Animal Biodiversity and Conservation. Volume 35.2 (2012) Pages: 387-393
Every partridge counts, successful techniques used in the captive conservation breeding programme for wild grey partridge in Ireland
Buckley, K., Kelly, P., Carnus, T., Kavanagh, B. P., O'Gorman, E. C., McMahon, B. J.DOI: https://doi.org/10.32800/abc.2012.35.0387
Between 1998 and 2001 the last remaining wild grey partridge (Perdix perdix) population in Ireland faced imminent extinction with an estimated spring population of 4–6 pairs, and an autumn population of 22–24 birds. A captive breeding programme began in 2002 with two pairs of grey partridge. In the most successful year in 2010, 39 pairs produced a total of 510 chicks. Average chick survival rate was 65.13%. At 88.9 the highest chick survival rate was achieved in 2011. Chick survival of parent–reared birds in captivity is defined by the number of juveniles surviving at age six weeks: similar to estimations used for wild populations of grey partridge. Family coveys were released in late summer to early autumn. In most instances the entire family cohort was released as one unit. However, in coveys of twenty or above, an average of five parent–reared poults were held back as breeding stock for the following year. In early spring of the following year, birds held back were paired with single males or females trapped from the wild. The techniques we used were traditional and labour intensive but highly effective. We recommend that other grey partridge recovery projects should consider captive breeding using the methods employed in this programme to compliment other game management methods used.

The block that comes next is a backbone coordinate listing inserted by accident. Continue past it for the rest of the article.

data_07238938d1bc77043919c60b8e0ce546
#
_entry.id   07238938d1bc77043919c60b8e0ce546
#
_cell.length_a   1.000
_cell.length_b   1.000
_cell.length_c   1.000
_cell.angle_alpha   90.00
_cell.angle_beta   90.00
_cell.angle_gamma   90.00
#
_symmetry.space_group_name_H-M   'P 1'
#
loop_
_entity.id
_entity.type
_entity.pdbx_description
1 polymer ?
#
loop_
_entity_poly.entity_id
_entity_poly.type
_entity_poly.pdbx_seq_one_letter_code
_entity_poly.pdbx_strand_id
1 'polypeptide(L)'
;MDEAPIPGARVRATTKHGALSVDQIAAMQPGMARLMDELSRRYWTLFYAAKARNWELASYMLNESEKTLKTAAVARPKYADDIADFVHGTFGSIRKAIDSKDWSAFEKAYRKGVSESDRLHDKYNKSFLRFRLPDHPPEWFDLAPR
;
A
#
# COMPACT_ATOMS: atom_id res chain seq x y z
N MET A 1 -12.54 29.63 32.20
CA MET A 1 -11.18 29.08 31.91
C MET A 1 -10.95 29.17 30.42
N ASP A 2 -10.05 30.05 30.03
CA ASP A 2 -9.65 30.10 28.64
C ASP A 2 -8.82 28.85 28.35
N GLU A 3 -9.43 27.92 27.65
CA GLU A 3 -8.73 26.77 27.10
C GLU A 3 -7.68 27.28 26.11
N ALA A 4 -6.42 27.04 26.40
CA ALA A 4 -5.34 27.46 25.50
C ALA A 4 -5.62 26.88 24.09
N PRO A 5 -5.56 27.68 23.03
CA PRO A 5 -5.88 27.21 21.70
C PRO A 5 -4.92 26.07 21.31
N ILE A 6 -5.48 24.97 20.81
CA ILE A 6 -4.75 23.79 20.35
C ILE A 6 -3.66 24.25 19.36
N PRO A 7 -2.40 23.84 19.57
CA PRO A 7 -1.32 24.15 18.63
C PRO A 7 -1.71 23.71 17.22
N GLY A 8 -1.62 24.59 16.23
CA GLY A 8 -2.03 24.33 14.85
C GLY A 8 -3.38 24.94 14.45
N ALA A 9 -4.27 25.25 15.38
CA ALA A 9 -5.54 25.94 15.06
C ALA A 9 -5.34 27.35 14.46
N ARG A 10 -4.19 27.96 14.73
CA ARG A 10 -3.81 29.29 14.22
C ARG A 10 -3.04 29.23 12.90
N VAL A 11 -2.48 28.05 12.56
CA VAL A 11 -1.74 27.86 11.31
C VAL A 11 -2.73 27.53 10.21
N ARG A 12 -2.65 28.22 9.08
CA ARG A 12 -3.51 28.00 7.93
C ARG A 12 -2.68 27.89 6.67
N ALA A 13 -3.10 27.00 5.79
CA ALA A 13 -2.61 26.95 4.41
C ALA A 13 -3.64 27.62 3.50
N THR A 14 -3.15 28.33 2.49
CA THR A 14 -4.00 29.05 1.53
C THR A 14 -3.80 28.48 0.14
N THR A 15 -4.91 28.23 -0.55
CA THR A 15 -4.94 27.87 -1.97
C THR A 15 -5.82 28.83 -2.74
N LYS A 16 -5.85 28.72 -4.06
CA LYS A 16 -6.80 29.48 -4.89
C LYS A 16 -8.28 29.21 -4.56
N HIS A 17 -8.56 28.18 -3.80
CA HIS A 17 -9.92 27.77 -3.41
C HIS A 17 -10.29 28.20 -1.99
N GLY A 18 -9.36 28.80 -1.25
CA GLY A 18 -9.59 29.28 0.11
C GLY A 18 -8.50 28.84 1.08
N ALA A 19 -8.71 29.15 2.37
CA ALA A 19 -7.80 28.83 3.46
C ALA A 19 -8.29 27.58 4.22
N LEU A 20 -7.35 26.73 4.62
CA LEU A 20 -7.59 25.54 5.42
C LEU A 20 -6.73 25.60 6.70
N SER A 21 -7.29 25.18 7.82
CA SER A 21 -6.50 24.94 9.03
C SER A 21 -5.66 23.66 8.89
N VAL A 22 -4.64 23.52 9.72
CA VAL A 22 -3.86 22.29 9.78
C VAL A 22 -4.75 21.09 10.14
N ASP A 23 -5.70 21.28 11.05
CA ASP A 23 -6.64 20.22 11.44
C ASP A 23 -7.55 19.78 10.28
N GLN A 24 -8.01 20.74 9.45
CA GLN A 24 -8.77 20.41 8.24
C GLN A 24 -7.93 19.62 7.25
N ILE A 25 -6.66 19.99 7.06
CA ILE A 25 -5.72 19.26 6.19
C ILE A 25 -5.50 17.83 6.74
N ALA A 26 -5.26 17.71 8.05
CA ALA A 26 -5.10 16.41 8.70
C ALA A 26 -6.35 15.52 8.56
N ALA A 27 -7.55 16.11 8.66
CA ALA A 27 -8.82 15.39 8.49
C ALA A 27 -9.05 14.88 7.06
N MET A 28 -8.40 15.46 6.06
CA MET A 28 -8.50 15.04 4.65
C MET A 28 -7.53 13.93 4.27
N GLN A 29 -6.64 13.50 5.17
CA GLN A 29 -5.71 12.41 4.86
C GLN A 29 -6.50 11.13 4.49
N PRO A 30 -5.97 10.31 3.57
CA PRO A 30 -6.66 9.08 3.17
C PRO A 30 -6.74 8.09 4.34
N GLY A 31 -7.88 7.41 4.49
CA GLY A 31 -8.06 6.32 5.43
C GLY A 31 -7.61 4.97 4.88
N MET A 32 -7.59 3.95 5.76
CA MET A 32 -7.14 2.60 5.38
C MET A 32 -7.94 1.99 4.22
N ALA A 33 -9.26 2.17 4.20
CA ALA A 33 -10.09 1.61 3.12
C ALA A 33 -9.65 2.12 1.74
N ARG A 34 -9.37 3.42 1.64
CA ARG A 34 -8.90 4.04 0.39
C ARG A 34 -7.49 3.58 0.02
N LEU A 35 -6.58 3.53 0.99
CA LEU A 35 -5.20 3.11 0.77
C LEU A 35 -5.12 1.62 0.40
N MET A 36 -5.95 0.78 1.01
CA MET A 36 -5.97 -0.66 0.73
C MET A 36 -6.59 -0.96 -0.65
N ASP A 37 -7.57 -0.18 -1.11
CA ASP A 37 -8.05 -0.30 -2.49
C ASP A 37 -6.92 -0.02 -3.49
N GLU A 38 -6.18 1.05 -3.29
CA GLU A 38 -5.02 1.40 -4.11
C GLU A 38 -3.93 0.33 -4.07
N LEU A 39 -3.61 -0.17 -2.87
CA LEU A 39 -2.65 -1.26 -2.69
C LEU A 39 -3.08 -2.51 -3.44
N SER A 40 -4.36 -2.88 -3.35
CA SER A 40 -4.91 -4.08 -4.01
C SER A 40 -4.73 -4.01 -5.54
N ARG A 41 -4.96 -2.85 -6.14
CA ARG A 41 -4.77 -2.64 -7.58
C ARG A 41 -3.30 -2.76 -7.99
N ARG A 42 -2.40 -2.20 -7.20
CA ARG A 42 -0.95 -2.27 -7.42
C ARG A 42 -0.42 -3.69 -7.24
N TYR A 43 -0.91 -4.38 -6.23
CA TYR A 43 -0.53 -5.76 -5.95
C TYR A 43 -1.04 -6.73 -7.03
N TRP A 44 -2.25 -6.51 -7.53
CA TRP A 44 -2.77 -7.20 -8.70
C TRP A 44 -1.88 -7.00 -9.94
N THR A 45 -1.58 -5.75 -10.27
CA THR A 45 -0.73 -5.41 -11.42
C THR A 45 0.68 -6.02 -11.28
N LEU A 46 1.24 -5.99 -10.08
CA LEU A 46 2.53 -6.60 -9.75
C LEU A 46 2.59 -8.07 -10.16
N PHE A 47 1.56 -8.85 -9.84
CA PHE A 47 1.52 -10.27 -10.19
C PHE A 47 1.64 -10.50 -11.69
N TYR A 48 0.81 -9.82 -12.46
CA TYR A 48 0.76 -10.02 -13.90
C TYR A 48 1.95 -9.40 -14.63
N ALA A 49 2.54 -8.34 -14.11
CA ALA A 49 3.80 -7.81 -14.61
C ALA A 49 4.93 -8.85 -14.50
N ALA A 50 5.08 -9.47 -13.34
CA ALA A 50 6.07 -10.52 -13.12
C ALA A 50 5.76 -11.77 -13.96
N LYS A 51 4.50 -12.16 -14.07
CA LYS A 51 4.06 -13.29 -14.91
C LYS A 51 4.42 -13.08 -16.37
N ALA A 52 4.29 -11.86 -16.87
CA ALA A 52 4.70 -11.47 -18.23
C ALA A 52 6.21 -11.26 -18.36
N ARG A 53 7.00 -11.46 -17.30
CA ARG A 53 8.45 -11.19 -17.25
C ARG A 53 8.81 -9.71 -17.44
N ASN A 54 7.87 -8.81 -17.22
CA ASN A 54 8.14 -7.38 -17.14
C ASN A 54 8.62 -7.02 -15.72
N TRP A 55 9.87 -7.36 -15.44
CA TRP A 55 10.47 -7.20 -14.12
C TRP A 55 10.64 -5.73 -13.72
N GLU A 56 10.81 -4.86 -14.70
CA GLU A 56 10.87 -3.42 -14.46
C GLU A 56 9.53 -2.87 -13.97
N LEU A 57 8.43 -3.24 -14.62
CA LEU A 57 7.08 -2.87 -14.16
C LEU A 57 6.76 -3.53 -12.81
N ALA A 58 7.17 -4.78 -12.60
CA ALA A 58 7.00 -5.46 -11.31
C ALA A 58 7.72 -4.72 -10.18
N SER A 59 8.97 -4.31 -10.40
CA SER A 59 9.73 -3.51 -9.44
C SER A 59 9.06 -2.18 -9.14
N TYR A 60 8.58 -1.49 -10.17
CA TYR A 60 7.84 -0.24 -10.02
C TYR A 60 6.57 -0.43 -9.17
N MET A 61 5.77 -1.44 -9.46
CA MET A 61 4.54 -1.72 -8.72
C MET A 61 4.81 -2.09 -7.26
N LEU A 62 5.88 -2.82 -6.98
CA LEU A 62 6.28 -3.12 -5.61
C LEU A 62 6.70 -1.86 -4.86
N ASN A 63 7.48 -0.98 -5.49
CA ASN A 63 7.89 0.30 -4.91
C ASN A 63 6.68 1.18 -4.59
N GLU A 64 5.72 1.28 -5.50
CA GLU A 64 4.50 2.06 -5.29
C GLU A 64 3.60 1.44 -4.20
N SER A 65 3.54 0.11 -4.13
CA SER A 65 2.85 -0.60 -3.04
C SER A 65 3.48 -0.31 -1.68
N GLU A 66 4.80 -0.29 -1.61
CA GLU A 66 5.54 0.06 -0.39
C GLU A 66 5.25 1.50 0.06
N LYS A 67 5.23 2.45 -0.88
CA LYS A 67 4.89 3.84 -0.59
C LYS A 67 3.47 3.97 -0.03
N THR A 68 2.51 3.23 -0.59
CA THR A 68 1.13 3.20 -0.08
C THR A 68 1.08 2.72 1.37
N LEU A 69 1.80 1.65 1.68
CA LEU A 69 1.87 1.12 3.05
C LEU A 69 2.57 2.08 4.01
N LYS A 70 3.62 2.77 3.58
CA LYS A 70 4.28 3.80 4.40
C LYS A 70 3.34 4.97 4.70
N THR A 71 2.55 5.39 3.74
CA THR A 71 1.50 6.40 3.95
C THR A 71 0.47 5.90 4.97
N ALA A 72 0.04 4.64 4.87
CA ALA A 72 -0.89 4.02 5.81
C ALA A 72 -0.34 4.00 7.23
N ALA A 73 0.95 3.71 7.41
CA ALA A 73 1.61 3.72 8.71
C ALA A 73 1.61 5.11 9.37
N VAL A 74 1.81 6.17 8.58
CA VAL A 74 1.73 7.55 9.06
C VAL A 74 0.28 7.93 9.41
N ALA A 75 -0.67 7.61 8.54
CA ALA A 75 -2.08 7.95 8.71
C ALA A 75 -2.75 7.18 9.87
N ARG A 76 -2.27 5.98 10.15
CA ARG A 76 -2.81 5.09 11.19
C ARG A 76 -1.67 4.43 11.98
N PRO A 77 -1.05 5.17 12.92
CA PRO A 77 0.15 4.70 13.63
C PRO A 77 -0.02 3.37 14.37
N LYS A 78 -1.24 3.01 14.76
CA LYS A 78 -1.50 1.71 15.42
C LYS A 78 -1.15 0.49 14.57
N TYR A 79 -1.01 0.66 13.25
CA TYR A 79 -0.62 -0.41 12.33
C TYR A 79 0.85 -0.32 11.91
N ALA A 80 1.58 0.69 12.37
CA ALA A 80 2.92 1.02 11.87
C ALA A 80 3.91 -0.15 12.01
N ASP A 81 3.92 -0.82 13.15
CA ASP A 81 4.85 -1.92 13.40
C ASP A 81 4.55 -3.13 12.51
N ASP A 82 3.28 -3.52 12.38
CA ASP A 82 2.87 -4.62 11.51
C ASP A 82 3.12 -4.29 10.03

CiteBuckley, K., Kelly, P., Carnus, T., Kavanagh, B. P., O'Gorman, E. C., McMahon, B. J., 2012. Every partridge counts, successful techniques used in the captive conservation breeding programme for wild grey partridge in Ireland. Animal Biodiversity and Conservation, 35: 387-393, DOI: https://doi.org/10.32800/abc.2012.35.0387